Employment opportunity: Walking SA – Executive Officer (permanent, part-time, 21 hours/week)

Exciting opportunity to work for peak body in SA

Walking SA – Executive Officer (permanent, part-time, 21 hours/week)

About us

Walking SA is the peak body that leads, promotes and supports all forms of walking in South Australia, including walking for recreation, transport, and health and wellbeing. We achieve this through promoting walking opportunities, events, adventure, environmental appreciation and fun experiences. Our vision is to see more people walking more often.

About the role

Walking SA is looking for an Executive Officer to work with the Chair, the Board, key stakeholders, our volunteers and members to provide strategic advice, manage communications and implement strategies to support the activities of Walking SA within our Strategic Plan.

The Executive Officer will represent Walking SA to the broader walking community, including the general public, all levels of government and key stakeholders.

To apply for this senior salaried position, you must have highly developed oral and written communication skills. A proven record of writing successful grants may be beneficial. You must be able to generate workable, practical solutions, understand basic bookkeeping (knowledge of using Xero is an advantage), fundraising and marketing, be committed to a collaborative working approach; be able to operate autonomously, and have good, negotiation and liaison skills. A high level of organisational skills is essential.

Most importantly you should have an understanding of, and commitment to, the benefits and promotion of walking. A demonstrated knowledge or background in walking and the factors influencing opportunities for walking in South Australia, both recreational and for transport, would be advantageous.

This position has the potential to become full-time if additional funding is sought.

Employee benefits

We value our employees and volunteers and believe your passion and commitment will make a difference to achieving our vision. We offer:

  • Work-life balance – flexible work arrangements (some out of hours may be required).
  • Developing your career – we provide professional development opportunities.

To apply for the job please provide a cover letter addressing the criteria (max 3 pages), and your recent CV. Please address to Ms Tuesday Udell, Chair of Walking SA, office@walkingsa.org.au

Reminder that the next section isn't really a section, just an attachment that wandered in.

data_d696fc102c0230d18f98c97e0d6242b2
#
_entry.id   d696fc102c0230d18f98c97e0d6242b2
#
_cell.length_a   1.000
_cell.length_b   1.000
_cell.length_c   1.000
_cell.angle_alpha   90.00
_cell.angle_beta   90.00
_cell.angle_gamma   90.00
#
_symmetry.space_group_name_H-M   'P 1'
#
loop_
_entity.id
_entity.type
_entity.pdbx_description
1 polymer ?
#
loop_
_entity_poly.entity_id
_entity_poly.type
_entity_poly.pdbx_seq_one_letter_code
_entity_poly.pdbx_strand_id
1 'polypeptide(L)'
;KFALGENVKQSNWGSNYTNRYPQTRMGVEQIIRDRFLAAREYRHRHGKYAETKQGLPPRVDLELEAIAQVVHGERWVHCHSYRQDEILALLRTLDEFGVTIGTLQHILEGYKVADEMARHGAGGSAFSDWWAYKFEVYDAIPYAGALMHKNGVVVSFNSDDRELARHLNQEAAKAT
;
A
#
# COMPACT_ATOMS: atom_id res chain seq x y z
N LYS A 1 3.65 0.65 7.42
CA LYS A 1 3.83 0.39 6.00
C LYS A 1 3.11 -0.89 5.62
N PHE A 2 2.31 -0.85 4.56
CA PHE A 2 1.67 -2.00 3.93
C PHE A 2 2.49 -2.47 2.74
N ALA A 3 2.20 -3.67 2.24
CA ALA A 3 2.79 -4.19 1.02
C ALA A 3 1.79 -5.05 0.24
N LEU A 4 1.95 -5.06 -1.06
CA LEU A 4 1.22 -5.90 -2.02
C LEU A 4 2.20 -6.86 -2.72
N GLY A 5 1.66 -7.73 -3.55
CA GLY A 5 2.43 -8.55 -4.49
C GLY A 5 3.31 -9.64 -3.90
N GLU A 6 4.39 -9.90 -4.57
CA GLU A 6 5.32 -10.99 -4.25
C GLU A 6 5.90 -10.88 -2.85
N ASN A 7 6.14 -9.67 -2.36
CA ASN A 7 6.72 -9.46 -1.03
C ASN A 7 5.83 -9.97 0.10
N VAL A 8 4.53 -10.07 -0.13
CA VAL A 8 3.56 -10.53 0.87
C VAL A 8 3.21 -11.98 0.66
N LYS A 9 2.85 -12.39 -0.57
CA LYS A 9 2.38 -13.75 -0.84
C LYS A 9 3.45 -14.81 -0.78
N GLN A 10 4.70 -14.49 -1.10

Salary: $35,000 per year + superannuation ($61,250 FTE)
Office location: Adelaide
Contact Greg Boundy, 0457 006 620 for the position description and more information
Applications close on 15th September at 11.59pm

General information about Walking SA and our activities can be found at walkingsa.org.au

Adventure Based Wellbeing – what is the Traveller Effect?


By Rod Quintrell

This article originally appeared in The View Magazine, official industry magazine of the South Australian Tourism Industry Council (TiCSA), formerly South Australian Tourism Industry Council (SATIC).

After presenting a workshop during the SA Tourism Conference I began to reflect on what benefits adventure based experiences can bring. This article is an attempt to explore the positive effects on psychological wellbeing of adventure based experiences.

Adventure based experiences are novel activities with hands on engagement, ideally in a group setting. Essentially the focus of these experiences is “learning by doing” – a fundamental tenant of Adventure Based Learning, which, in essence is a form of experiential education. Traditionally this also includes elements of physical engagement in a nature based setting, but does not necessarily need these components.

Two things can happen when we engage in new or novel experiences. Firstly – the working memory part of your pre frontal cortex needs to be engaged to learn and secondly, by default, your existing patterns of behaviour are temporarily changed to deal with these new experiences.

This leads to an internal phenomenon most people can relate with – what I call the traveller effect. When you return home from an epic adventure and there is that short lived period of ‘upbeatness’ and openness to change.

Some answers may lie within the science of Positive Psychology, a blend of humanistic and cognitive behavioural theories. It’s founder, Martin Seligman, suggests we need five ingredients for psychological wellbeing… Positive Emotion, Engagement, Relationships, Meaning and Accomplishment.

Adventure tourism, or that epic Heysen Trail trek you just returned from, contains many of these ingredients in varied ways.